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Chess Notes

Weekly chess column

As Magnus Carlsen repeatedly squeaks out of lost positions in the ongoing Candidates’ matches, we can perhaps understand a bit how he does it by looking at the game below, played in the BCC Haupturnier tournament. However, in this case White turns a lost position (evaluated by the computer at around +3 for Black) into not a draw but a win. The game has a full share of combinations.

 

Boylston Chess Club Haupturnier

Ted Cross vs. Simon Behm

2011.10.31

Continue reading below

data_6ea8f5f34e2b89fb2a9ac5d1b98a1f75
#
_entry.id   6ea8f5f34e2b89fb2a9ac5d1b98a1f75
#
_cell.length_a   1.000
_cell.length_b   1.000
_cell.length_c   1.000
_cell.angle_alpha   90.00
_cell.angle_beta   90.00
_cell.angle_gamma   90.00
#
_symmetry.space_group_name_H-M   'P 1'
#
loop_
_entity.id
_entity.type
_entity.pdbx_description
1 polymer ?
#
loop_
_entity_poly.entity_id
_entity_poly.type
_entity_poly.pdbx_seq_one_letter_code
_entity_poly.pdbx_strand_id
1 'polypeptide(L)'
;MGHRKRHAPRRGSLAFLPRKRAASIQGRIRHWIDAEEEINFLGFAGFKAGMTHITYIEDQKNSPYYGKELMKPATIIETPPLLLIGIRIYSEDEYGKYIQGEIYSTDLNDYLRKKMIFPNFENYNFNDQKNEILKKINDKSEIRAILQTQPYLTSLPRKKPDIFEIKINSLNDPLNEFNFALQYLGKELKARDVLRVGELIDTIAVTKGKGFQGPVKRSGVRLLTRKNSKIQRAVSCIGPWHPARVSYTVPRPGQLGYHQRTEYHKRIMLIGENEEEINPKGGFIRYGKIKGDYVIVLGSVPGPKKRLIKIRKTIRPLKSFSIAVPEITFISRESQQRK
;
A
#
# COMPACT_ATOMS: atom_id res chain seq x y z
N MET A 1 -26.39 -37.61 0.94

1. d4 d5 2. c4 c6 3. Nf3 Nf6 4. Nc3 dxc4 5. e4 We have now entered the realm of the Slav-Geller Gambit. An enterprising line in the Modern Slav but one that modern chess theory holds as a little dubious. 5 a4 is the more popular and sounder alternative. 5. … b5 6. e5 Nd5 7. a4 h6 8. axb5Nxc3 9. bxc3 cxb5 10. Qc2 ?! A dubious move if not an outright mistake. White has to be active to justify his pawn sacrifice. Other tries, more to the point that are more to this point are 10.Ba3, 10. Nd2, 10. Be2 and the sudden and strange 10. Ng5, with the idea of hxN, 11. Qf3 winning the piece back — 10… Nc6 11. QxN+ Bd7 10. … e6 With the idea of answering the “threaten” 11. Qe4 with Qd5. Note, that 10. … Bb7 walks into 11. e6 which gives White a fierce attack. 11. Nd2 Bb7 12. Ne4 Qh4 With the idea of exchanging queens after either 13. Nd6+ or 13. Nc5. 13. Ng3 So back goes the knight. The computers all give Black a winning advantage in that with perfect play, they don't see any compensation for the lost pawn. The key word here is “perfect” and as we will see: To err is human. 13. … Bd5 14.Rb1 a6 15. f3 Be7 16. Be2 O-O 17. Be3 Nc6 18. O-O b4 19. cxb4 Nxd4 20. Qd1 Nc6?! The first sign that Black is starting to lose the thread, as we call it. Much better is just the simple 20. … NxB+, with this bishop gone, the extra pawn on c4 is safer and it will be that much harder for White to generate threats against Black. 21. f4 Bxb4 22. f5 Bc3 23. Rf4 Qg5 24. Qc1 Bxe5 25. Rg4 Qe7 26. Bxh6 What should have been a dry, technical win for Black has now, with Black's carelessness, turned into a life and death tactical struggle. Black is still winning but he has to start finding moves, not so easy when you have gone into “cruise control” 26. … Kh7 Should still win but 26. .. Nd4 looks much simpler with the idea of finally getting rid of the bishop. 27. Bxc4 gxh6 28. f6 Qxf6 29. Bd3+ Kh8 30. Nh5 Bf4 31. Nxf4 Qd4+?? (Diagram) After a topsy-turvy affair, Black's back is to the wall. This check loses as the queen is on the same rank as White’s rook and is lost to a discovered check. Much better and still winning is 31. … Ne5!  with the clever idea of if 32. Nh5 Qf2+!! 33. Kf2, NxB+ wins back the queen with a winning material advantage. And if 33. Kh1, then 33. … NxR just wins. Chess is very unforgiving as just like that, Black is lost. 32 Kh1 Rg8 33 Ng6+ RxN 34  RxQ Bxg2+ 35. Kg1 f5 36. Rd6 Ne5 Hoping that Nf3+ might turn into something. 37. Qc3 Guess not as the knight is now pinned and lost; 1-0

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